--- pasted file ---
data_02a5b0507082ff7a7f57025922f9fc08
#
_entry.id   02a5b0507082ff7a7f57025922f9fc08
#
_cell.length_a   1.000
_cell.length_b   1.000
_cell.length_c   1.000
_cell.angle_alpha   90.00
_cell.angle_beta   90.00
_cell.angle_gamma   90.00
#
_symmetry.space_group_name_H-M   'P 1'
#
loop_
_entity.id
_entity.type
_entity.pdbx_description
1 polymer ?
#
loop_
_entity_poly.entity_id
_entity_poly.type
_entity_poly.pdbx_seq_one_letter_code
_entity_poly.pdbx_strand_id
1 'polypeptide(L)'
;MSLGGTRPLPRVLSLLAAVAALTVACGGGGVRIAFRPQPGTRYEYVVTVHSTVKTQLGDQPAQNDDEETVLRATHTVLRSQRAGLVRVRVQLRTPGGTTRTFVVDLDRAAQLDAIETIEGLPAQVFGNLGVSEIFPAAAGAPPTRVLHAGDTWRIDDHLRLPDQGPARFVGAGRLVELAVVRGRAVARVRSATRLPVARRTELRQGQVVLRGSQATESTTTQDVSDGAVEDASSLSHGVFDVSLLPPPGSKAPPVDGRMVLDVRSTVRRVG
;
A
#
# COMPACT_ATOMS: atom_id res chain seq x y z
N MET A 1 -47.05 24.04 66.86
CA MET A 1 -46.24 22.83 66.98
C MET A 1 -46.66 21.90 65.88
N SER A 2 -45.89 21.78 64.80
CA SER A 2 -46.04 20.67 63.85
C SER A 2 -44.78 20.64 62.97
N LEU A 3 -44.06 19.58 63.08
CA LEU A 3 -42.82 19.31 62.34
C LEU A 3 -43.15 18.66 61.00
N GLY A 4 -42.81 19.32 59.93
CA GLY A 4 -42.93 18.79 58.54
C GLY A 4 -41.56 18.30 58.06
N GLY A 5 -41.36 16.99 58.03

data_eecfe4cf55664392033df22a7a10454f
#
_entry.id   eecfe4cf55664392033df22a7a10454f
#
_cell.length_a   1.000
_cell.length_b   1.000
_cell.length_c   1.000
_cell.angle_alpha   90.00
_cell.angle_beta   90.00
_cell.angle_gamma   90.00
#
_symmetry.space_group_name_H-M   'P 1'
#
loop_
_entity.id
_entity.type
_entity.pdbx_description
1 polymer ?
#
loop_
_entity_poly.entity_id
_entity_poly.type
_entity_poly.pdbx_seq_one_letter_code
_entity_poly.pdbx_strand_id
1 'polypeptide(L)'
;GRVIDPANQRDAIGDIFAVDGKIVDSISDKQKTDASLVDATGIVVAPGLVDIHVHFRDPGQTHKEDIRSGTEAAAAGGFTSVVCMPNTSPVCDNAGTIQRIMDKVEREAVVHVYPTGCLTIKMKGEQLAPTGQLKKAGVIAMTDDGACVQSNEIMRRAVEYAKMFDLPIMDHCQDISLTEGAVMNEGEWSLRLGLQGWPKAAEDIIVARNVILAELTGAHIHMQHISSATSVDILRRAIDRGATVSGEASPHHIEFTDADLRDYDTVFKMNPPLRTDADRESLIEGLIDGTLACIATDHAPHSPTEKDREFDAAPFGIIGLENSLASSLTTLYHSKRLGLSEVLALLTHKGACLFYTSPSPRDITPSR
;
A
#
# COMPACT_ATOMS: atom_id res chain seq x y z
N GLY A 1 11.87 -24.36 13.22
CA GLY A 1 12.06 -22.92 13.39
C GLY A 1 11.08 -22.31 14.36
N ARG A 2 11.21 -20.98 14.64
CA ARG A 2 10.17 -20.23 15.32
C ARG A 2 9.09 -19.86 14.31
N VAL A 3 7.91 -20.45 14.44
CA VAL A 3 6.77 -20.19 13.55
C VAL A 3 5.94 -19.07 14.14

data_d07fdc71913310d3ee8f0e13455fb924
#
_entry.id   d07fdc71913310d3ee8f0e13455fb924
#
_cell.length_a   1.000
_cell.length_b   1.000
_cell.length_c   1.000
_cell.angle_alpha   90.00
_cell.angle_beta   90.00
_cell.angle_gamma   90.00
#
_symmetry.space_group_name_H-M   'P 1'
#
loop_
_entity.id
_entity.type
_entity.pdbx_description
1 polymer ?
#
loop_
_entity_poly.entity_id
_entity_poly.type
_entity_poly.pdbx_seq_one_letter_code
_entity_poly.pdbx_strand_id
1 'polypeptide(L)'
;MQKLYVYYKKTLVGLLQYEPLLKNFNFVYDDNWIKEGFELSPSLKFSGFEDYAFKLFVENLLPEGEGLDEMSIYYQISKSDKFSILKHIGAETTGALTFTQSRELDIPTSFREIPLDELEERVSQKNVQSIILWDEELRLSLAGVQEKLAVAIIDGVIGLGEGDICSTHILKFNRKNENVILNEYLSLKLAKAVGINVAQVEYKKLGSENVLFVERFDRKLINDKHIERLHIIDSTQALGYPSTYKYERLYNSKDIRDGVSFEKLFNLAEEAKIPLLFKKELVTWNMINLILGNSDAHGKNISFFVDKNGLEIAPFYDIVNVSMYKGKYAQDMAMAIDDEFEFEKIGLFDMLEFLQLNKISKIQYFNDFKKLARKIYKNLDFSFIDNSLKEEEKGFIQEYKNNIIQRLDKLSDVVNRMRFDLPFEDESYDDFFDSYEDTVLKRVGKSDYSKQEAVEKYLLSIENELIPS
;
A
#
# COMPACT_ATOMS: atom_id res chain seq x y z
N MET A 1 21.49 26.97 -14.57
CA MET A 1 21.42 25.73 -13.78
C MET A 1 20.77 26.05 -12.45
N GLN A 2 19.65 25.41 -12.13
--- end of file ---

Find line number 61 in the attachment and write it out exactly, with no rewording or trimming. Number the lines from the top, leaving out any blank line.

1 polymer ?